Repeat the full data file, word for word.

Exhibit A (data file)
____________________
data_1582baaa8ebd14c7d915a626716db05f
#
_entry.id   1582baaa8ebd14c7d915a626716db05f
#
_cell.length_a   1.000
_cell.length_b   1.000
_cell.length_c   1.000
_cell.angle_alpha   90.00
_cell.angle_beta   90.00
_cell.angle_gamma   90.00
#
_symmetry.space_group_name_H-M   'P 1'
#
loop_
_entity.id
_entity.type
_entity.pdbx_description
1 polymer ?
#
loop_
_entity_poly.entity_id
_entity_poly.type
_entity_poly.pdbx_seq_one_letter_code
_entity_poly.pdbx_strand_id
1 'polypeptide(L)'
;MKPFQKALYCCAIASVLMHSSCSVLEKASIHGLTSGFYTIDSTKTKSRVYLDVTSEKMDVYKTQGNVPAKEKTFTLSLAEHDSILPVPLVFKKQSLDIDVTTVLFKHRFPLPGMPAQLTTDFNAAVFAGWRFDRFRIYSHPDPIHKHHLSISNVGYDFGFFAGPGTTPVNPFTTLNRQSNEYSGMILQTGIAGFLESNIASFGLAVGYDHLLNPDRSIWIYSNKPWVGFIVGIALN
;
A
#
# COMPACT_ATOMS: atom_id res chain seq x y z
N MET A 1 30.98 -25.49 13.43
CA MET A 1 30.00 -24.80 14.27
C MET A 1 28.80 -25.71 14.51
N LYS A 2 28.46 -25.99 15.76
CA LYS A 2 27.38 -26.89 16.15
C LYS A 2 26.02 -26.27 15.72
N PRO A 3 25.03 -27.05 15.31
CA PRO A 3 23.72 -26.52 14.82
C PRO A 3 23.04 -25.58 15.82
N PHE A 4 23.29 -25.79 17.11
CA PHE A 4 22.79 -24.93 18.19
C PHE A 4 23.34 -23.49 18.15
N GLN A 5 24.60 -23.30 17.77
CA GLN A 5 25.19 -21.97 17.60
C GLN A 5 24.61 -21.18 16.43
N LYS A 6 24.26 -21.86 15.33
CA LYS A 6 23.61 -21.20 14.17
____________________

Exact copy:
data_1582baaa8ebd14c7d915a626716db05f
#
_entry.id   1582baaa8ebd14c7d915a626716db05f
#
_cell.length_a   1.000
_cell.length_b   1.000
_cell.length_c   1.000
_cell.angle_alpha   90.00
_cell.angle_beta   90.00
_cell.angle_gamma   90.00
#
_symmetry.space_group_name_H-M   'P 1'
#
loop_
_entity.id
_entity.type
_entity.pdbx_description
1 polymer ?
#
loop_
_entity_poly.entity_id
_entity_poly.type
_entity_poly.pdbx_seq_one_letter_code
_entity_poly.pdbx_strand_id
1 'polypeptide(L)'
;MKPFQKALYCCAIASVLMHSSCSVLEKASIHGLTSGFYTIDSTKTKSRVYLDVTSEKMDVYKTQGNVPAKEKTFTLSLAEHDSILPVPLVFKKQSLDIDVTTVLFKHRFPLPGMPAQLTTDFNAAVFAGWRFDRFRIYSHPDPIHKHHLSISNVGYDFGFFAGPGTTPVNPFTTLNRQSNEYSGMILQTGIAGFLESNIASFGLAVGYDHLLNPDRSIWIYSNKPWVGFIVGIALN
;
A
#
# COMPACT_ATOMS: atom_id res chain seq x y z
N MET A 1 30.98 -25.49 13.43
CA MET A 1 30.00 -24.80 14.27
C MET A 1 28.80 -25.71 14.51
N LYS A 2 28.46 -25.99 15.76
CA LYS A 2 27.38 -26.89 16.15
C LYS A 2 26.02 -26.27 15.72
N PRO A 3 25.03 -27.05 15.31
CA PRO A 3 23.72 -26.52 14.82
C PRO A 3 23.04 -25.58 15.82
N PHE A 4 23.29 -25.79 17.11
CA PHE A 4 22.79 -24.93 18.19
C PHE A 4 23.34 -23.49 18.15
N GLN A 5 24.60 -23.30 17.77
CA GLN A 5 25.19 -21.97 17.60
C GLN A 5 24.61 -21.18 16.43
N LYS A 6 24.26 -21.86 15.33
CA LYS A 6 23.61 -21.20 14.17